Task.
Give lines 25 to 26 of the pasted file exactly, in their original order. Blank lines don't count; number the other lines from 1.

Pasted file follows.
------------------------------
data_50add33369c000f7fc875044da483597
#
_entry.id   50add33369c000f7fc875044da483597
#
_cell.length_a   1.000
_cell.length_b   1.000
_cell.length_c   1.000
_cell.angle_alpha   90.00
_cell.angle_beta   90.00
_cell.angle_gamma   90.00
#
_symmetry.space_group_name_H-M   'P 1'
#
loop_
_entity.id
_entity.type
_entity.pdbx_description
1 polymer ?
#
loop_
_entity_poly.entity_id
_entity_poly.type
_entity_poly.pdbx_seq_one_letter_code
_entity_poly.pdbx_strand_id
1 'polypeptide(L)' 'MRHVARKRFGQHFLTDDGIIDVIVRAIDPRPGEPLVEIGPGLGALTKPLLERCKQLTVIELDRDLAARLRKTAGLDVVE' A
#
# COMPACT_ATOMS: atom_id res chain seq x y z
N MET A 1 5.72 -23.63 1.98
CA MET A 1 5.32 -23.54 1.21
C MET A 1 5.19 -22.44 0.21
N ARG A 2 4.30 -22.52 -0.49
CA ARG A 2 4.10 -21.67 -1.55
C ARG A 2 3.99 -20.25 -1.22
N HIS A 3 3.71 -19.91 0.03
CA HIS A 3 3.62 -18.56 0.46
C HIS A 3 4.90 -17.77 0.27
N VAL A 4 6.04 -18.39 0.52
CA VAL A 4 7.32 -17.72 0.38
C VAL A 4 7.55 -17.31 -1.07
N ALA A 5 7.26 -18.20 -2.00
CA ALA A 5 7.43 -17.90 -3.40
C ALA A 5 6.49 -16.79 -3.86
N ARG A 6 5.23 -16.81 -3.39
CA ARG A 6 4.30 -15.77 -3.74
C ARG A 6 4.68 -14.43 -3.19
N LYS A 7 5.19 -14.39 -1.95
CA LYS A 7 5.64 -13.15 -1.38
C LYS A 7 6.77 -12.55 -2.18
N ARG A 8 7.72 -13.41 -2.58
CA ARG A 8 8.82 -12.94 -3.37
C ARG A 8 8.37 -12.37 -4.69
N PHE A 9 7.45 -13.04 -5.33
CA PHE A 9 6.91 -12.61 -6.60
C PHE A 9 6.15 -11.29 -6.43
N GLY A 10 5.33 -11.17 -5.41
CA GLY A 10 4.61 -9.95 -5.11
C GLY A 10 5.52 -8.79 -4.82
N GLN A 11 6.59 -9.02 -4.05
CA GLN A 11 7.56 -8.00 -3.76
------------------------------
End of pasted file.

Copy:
1 'polypeptide(L)' 'MRHVARKRFGQHFLTDDGIIDVIVRAIDPRPGEPLVEIGPGLGALTKPLLERCKQLTVIELDRDLAARLRKTAGLDVVE' A
#